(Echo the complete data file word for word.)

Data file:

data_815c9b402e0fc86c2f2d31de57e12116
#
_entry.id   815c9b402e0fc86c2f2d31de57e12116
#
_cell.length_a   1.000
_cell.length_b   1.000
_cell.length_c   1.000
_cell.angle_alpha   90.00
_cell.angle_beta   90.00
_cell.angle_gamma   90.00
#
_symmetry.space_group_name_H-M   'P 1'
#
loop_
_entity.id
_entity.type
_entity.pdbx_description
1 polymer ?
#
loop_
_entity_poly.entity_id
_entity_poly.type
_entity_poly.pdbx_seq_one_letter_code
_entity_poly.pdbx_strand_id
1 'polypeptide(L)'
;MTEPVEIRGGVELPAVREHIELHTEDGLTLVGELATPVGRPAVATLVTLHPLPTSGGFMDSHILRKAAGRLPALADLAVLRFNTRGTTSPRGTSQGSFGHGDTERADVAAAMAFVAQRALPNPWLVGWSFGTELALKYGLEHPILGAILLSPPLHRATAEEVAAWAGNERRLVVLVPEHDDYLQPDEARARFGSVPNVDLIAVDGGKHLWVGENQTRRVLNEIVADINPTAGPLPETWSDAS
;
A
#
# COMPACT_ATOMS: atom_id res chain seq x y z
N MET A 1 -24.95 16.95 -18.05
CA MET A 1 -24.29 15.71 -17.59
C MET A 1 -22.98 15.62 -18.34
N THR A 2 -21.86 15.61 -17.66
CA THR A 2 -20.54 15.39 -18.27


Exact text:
data_815c9b402e0fc86c2f2d31de57e12116
#
_entry.id   815c9b402e0fc86c2f2d31de57e12116
#
_cell.length_a   1.000
_cell.length_b   1.000
_cell.length_c   1.000
_cell.angle_alpha   90.00
_cell.angle_beta   90.00
_cell.angle_gamma   90.00
#
_symmetry.space_group_name_H-M   'P 1'
#
loop_
_entity.id
_entity.type
_entity.pdbx_description
1 polymer ?
#
loop_
_entity_poly.entity_id
_entity_poly.type
_entity_poly.pdbx_seq_one_letter_code
_entity_poly.pdbx_strand_id
1 'polypeptide(L)'
;MTEPVEIRGGVELPAVREHIELHTEDGLTLVGELATPVGRPAVATLVTLHPLPTSGGFMDSHILRKAAGRLPALADLAVLRFNTRGTTSPRGTSQGSFGHGDTERADVAAAMAFVAQRALPNPWLVGWSFGTELALKYGLEHPILGAILLSPPLHRATAEEVAAWAGNERRLVVLVPEHDDYLQPDEARARFGSVPNVDLIAVDGGKHLWVGENQTRRVLNEIVADINPTAGPLPETWSDAS
;
A
#
# COMPACT_ATOMS: atom_id res chain seq x y z
N MET A 1 -24.95 16.95 -18.05
CA MET A 1 -24.29 15.71 -17.59
C MET A 1 -22.98 15.62 -18.34
N THR A 2 -21.86 15.61 -17.66
CA THR A 2 -20.54 15.39 -18.27